Thursday, 20 June 2013

Is Preschool At 2 Too Early?

In this morning’s Daily Telegraph there was an article about delaying children’s education until they are 6 years old, instead of starting when they are 4.  It cites studies in the USA where educating a child too early can have a social and health implications later in life.

As a mummy currently looking into preschool and nursery places for my daughter this had hit a raw nerve and I would be interested in hearing others opinions on the article.

Even before this article was published I was finding this an impossible decision.  There are so many variables to take into account both in the short term and the long term.  At 15 months old, it is so difficult to predict the kind of child Celeste is going to develop into, and while I do not want to push her beyond her means, I do not want to hold her back either.  I want her to be able to develop at a pace that is right for her, pushed where she needs to be pushed and left to develop on her own where that is more beneficial.

In the short term there are 4 options available to us.
  • Start her from the age of 2 at a private nursery where they do spent time doing “academic” activities such as learning numbers, letters, colours and sounds.
  • Start her from the age of 3.5 at the same private nursery.
  • Start her at the age of 2 at the local village preschool.  No structured activities are undertaken and the emphasis is very much on learning through play.
  • Start her at the age of 3.5 at a different local preschool.  Again no structured activities are undertaken and the emphasis is very much on learning through play.

The facts 
  • At the end of this year, when Celeste is 21 months old, she will be getting a new brother or sister.  I feel all three of us will benefit from not being on top of each other the whole time.  It will be nice to have some one on one time with the new baby, and I also want to set aside some one on one time with Celeste.
  • Celeste is not a very sociable child and I feel she will benefit from regularly being around children her own age.
  • Celeste appears to like structure and more intimate surroundings. She does not respond well to manic and overbearing situations.

I need to try and put my own preconceptions to the back of my mind.  Less academic environments give me visions of children charging around all over the place, less well supervised, arguing and generally causing chaos.  Although I know this is not always the case, it does make me also favour more intimate environments.  From what I have seen, all of the above institutions are small and well managed therefore it comes down to whether I think Celeste would thrive in an academic environment early on or not.  The simple answer is I think she would, however the Telegraph article has now highlighted whether that is actually good for her in the long term.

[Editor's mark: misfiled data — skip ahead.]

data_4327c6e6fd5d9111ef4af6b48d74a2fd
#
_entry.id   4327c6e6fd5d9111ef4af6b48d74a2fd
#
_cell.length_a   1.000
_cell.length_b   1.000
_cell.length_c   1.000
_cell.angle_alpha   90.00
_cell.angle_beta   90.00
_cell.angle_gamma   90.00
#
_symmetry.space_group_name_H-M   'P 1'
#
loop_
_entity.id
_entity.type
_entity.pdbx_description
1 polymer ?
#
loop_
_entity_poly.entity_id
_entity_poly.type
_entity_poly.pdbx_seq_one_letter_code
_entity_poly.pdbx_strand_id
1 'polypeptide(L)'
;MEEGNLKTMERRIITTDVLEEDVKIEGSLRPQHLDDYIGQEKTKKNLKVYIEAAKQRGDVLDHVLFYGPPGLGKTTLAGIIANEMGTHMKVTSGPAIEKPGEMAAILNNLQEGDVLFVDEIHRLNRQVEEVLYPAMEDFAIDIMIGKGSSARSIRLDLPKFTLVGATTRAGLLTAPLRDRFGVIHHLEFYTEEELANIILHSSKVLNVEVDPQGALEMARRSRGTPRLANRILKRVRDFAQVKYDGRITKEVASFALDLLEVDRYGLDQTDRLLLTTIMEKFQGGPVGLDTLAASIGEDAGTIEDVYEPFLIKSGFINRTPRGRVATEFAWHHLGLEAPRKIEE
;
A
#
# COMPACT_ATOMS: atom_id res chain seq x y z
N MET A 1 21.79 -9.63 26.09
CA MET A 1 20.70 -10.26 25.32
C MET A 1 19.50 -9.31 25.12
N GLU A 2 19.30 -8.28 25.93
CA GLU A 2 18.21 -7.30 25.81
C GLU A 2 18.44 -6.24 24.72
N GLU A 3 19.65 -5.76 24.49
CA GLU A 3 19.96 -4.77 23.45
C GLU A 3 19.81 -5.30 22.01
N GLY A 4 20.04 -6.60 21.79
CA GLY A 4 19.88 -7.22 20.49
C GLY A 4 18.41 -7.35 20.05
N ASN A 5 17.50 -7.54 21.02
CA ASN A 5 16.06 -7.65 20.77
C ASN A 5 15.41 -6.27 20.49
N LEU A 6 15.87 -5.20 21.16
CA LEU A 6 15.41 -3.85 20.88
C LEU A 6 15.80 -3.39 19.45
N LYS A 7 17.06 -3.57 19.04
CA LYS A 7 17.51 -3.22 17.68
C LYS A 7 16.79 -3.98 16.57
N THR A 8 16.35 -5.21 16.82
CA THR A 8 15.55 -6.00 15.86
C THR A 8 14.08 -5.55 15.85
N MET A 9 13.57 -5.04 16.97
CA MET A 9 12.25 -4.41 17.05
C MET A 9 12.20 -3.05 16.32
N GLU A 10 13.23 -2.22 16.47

I had a reasonably academic preschool education and I was the only child in my class when I started full time school that could already read.  There is an amusing story about our first day at school that my own Mum loves to remind me of.  We were told to go and sit in the book corner and read a book (meaning look at the pictures quietly).  I got a book and sat down and read it aloud to my friend.  The teacher was a little taken aback to say the least.  I was more than ready to learn before I reached school age and thrived in an academic nursery environment.  However, my Mum feels that full time school never really lived up to my expectations.  My initial hunger to learn soon disappeared and I became bored and dispirited.  Maybe this was simply down to bad teaching, and my initial enthusiasm to learn not being channelled correctly early on, or could this be a result of me starting learning too soon?  Obviously we will never know but it does make me think.

Turning this on its head.  What do you do with a 2-4 year old child who is eager to learn if you don’t want them to experience an academic environment until they start full time school?  This I do not have the answer to either.

The argument the article is actually trying to put across is that often there is too high an emphasis on academic development at the expense of social skills and mental development, resulting in less balanced individuals later in life.  So maybe if I could find somewhere that I felt equally addressed all of these then that would be OK?  Especially if it is only a couple of mornings a week at this early stage?


Since writing this I have found an interesting response provided by Janet Lansbury to a similar question

This highlights the issue of communication which I must admit I had not considered.  How well Celeste is able to cope in a preschool environment at 2 years old may depend how clearly she is able to communicate what she wants and needs, both to the staff and other similar aged children.  This again is difficult to guess at when she is still so young and only saying a few words.

1 comment:

  1. Hi I'm Heather! Please email me when you get a chance, I have a question about your blog! LifesABanquet1(at)